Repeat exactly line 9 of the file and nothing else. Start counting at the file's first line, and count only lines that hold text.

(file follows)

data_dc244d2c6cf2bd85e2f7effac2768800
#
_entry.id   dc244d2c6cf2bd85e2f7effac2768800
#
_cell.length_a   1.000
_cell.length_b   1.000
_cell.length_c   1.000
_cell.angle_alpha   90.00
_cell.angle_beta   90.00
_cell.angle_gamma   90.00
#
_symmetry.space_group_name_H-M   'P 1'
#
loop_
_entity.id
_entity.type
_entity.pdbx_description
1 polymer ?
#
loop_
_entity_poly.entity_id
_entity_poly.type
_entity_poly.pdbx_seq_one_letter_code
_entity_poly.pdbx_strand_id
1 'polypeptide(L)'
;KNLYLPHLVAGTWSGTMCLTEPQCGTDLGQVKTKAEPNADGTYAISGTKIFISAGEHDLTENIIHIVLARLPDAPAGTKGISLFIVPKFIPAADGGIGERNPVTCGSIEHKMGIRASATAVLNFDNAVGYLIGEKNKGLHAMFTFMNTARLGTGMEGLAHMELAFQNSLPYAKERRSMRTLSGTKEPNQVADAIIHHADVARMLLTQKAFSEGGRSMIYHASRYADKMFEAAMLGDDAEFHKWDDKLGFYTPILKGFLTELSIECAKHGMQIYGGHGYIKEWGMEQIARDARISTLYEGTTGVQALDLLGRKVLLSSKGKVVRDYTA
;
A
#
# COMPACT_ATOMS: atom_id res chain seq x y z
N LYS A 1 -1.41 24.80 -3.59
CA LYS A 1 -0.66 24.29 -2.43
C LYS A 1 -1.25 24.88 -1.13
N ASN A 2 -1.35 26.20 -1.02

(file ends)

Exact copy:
_cell.angle_beta   90.00